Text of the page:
This collection of 715 digitized works comes principally from a donation made to Cornell by the Bolivian bookseller, Alfredo Montalvo, who has supplied the university with library materials for over a quarter century. The pamphlets document a century of Bolivian literate culture, beginning in 1848. They show a nation's struggle to establish viable institutions, to develop its economy, to educate its children and the back and forth of political argument. In their aggregate these pamphlets capture the energy of the Bolivian people-sometimes misdirected, often contentious, but never quiescent.
The aim of the Cornell Peru Project was to conduct an experiment in applied anthropology dealing with social and cultural change among the Indian serfs of the Andean hacienda (an agricultural manor) of Vicos, located in the Callejon de Huaylas of Peru. It also was to give training to social scientists in applied field work in anthropology. The Peruvian Indian Institute, a semi-autonomous agency attached to the Ministry of Labor and Indian Affairs, collaborated in this project. Cornell University, under Professor Holmberg's direction, leased the Vicos hacienda for a five year period. During that five year period from 1951-1956, the Vicos community changed from one of serfdom under the rule of a "patron," to that of an autonomous, self-governing and economically viable community. After the five year period, Cornell continued as advisor to the Vicos community and to the Peruvian Ministry of Labor and Indian Affairs until 1965. Another division of the collection, the Cross-Cultural Methodology Project, was composed of the records of a group of social scientists at Cornell University who obtained funds from the Carnegie Foundation of New York to carry out a comparative study of social science methods in different areas of the world. A Peruvian phase of this study was carried out by Professor Rose Goldsen at Vicos, Peru in 1952-1953. Dr. Max Ralis was involved with this study in Thailand and India.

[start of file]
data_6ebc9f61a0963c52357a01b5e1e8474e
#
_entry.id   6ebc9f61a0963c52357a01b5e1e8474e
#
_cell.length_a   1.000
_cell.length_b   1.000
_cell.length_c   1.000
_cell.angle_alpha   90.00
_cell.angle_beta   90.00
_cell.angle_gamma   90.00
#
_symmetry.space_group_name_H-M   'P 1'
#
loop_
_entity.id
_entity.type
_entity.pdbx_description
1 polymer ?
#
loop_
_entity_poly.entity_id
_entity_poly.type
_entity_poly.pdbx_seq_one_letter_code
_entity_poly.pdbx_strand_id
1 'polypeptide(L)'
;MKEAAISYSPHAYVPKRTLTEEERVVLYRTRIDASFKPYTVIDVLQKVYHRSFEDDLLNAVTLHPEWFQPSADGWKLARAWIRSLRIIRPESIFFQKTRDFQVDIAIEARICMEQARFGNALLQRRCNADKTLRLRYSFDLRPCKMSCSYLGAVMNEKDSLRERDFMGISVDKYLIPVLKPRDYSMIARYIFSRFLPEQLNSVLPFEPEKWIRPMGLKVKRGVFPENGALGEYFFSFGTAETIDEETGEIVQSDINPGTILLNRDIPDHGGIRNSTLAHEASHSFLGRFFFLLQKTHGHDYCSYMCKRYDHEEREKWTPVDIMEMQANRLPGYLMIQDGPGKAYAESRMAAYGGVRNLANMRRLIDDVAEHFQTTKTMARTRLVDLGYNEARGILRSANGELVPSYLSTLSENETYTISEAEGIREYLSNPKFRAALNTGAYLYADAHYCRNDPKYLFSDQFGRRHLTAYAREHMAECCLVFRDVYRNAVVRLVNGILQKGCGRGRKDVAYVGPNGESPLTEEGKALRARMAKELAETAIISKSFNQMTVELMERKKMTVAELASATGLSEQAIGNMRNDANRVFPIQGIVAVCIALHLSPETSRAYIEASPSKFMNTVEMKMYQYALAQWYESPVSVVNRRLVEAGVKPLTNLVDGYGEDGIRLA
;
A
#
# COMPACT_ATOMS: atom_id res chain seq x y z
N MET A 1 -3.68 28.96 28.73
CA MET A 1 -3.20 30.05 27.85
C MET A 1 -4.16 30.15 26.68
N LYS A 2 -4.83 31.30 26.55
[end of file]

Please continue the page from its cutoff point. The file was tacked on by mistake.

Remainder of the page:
Consists of Romualdi's correspondence with organizations and individuals in Latin American and Caribbean countries, as well as clippings, reports, etc. concerning these countries; correspondence concerning Italian labor and politics and Italian emigration to Latin America; correspondence of Jay Lovestone, George Meany, Robert Alexander, Matthew Woll, Benjamin Stephansky, Arturo J´auregui, and Nelson A. Rockefeller regarding U.S. involvement in Latin America's politics and labor movement; correspondence relating to the American Institute for Free Labor Development (AIFLD), Vice-President Richard M. Nixon's Latin American trip (1958), and a speech by Meany entitled "Inter-American Trade Unionism"; correspondence with officers of international labor organizations; clippings and manuscripts, newspaper and trade-union articles written by and about Romualdi; correspondence regarding Romualdi's post-retirement activities as a labor consultant for U.S. enterprises, the publication of his memoirs, Presidents and Peons, and lecture work; manuscripts of Romualdi's lectures (published and unpublished) on inter-American labor-management relations and politics, AFL-CIO activities, and trade-union history; manuscript copies and drafts of Romualdi's memoirs, published as Presidents and Peons by Funk and Wagnalls, 1967; correspondence of Richard M. Nixon on Latin American labor relations; itineraries and clippings concerning Nixon's Latin American tours; correspondence of Jay Lovestone, Richard J. Alexander and J´auregui on Free Trade Union Committee (1951-1954); letters regarding AFL-CIO tours to Latin America (1950, 1956, and 1958); and condolence letters to Mimi Romualdi on Romualdi's death (1967) and several portraits and photographs of Romualdi.